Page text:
• Prepare yourself for the student to push back and resist you involving their family in the situation. Reassure them that you are involving them because you are concerned for their health and it is your safeguarding duty to involve them.

• Prepare from some resistance from their family. Many parents – who are often unknowing of their child’s problems will feel embarrassed and find it difficult to accept mental health issues in their child. 

• If the parents are resistant but the pupil is willing or vice versa, discuss what type of support they want to progress with e.g. talking privately on a daily basis, eating lunch with the pupil etc.)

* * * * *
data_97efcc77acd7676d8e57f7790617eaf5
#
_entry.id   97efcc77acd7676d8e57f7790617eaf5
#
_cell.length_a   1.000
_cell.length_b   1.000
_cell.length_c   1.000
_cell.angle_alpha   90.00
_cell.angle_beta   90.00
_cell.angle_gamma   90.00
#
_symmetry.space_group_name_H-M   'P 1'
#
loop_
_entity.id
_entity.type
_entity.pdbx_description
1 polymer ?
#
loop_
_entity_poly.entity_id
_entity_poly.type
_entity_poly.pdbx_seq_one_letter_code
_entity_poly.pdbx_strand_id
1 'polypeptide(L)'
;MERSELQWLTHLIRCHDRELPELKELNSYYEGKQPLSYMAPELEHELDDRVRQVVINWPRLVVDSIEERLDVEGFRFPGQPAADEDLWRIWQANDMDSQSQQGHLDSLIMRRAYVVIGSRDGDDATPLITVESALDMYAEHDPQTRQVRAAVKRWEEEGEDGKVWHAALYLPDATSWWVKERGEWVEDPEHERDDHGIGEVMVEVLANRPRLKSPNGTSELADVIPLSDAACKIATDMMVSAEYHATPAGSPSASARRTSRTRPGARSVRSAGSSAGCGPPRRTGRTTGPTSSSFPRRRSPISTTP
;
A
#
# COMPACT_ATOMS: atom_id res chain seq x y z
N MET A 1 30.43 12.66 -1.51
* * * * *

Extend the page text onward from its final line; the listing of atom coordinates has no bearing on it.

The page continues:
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How to begin the conversation

• The most important piece of advice to take with you into a parent-student-teacher meeting is your ears. Listen to what the student is saying, listen to what the family has to say without interrupting, judging or making promises you can’t be sure of.
 
• Ensure that you show empathy for all those in the room and express your concern and compassion for the student’s health with a strong and serious tone. 

• Be mindful that many families may be unaware of any problems with their child and therefore may come across as defensive due to shock or shame. Begin by sharing your concerns and provide concise, factual observations of the student’s behaviour to validate your concerns. 

• Try not to make any subjective judgements or personal diagnoses. 

• Encourage the family to talk and be open with one another and access further support by giving them a list of external agencies who offer support and further treatment.

• Lastly, don’t persist with a conversation that isn’t going to plan as this may compromise any further communication with both the student and their family.